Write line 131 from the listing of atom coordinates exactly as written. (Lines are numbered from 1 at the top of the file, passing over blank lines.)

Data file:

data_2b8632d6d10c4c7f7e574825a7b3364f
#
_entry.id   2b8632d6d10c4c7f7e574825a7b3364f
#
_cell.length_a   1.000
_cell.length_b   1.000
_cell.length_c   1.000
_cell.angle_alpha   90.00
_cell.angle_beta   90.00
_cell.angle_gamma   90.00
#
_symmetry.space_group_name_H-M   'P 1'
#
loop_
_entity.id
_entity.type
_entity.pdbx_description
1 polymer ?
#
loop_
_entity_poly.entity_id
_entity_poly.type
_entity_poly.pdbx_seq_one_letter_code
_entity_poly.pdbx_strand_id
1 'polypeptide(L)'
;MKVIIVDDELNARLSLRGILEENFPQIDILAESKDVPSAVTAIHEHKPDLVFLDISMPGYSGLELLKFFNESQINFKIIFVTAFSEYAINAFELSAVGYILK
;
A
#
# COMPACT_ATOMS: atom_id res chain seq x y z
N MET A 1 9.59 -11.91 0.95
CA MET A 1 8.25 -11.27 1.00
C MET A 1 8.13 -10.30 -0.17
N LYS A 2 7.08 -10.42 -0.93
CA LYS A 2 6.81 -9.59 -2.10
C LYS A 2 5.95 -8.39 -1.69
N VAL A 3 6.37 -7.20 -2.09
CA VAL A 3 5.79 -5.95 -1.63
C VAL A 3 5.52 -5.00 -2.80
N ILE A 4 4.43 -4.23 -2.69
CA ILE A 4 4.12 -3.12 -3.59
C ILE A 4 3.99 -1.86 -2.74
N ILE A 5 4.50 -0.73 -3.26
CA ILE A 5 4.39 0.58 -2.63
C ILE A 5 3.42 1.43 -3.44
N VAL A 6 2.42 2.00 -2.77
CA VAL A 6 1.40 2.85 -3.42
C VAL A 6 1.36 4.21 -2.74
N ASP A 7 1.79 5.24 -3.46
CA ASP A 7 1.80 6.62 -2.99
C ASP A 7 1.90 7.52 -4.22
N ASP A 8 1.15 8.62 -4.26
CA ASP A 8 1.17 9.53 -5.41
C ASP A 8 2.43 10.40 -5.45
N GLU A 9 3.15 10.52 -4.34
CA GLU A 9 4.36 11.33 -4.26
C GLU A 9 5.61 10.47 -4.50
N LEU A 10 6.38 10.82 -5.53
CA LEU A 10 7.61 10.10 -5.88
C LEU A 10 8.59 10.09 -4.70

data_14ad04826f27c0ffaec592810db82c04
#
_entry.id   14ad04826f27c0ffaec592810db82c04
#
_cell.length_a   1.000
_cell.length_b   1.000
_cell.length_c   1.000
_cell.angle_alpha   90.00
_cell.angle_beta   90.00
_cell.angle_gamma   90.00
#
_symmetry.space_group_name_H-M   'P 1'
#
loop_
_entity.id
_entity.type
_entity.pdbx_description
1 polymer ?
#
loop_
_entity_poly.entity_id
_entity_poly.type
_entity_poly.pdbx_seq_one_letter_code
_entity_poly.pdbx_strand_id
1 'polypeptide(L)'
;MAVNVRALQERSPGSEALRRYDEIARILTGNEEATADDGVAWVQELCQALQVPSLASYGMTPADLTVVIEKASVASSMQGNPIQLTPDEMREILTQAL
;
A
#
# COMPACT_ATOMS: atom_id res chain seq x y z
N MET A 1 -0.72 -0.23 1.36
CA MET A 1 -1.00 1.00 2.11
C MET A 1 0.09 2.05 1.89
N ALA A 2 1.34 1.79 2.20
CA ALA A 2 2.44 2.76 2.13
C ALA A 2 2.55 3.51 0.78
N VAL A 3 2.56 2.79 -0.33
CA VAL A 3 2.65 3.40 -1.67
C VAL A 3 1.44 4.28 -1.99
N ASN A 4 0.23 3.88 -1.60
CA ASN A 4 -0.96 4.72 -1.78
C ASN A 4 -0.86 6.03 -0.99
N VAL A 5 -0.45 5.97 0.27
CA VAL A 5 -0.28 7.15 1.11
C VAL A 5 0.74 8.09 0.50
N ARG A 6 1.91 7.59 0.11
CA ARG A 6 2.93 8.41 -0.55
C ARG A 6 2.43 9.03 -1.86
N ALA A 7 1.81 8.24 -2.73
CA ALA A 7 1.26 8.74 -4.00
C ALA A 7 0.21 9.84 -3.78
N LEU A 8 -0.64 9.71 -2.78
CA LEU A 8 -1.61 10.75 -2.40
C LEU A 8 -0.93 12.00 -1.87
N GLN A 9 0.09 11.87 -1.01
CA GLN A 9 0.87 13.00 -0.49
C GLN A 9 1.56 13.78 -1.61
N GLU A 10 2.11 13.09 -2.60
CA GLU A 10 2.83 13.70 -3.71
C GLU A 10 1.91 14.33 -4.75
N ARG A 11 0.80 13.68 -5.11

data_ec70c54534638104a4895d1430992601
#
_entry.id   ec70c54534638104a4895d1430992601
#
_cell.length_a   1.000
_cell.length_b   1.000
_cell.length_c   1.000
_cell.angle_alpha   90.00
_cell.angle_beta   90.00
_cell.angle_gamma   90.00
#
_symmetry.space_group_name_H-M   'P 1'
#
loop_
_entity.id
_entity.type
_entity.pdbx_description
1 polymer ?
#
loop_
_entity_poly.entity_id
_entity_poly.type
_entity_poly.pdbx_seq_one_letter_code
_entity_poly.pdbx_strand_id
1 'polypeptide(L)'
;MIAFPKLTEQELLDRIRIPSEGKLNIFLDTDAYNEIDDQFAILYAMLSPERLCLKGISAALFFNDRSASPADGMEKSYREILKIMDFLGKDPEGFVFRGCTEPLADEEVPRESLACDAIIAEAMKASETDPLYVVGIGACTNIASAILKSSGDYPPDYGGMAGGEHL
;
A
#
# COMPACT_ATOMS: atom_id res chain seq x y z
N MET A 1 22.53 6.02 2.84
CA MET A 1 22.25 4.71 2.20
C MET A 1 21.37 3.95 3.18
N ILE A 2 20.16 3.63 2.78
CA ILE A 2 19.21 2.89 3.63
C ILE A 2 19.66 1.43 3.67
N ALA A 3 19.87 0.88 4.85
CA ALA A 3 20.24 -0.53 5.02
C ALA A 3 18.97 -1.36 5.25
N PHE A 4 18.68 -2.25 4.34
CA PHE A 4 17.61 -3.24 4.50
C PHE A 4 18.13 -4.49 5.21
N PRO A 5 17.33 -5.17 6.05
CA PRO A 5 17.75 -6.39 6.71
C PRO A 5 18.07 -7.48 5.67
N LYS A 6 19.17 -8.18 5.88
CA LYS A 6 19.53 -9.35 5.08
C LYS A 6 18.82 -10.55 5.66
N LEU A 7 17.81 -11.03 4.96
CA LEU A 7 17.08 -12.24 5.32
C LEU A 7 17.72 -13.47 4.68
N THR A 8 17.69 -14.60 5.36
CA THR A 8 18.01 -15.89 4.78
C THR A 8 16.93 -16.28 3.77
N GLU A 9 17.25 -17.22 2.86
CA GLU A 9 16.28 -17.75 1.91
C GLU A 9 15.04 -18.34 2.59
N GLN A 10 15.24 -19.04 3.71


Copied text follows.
_cell.angle_gamma   90.00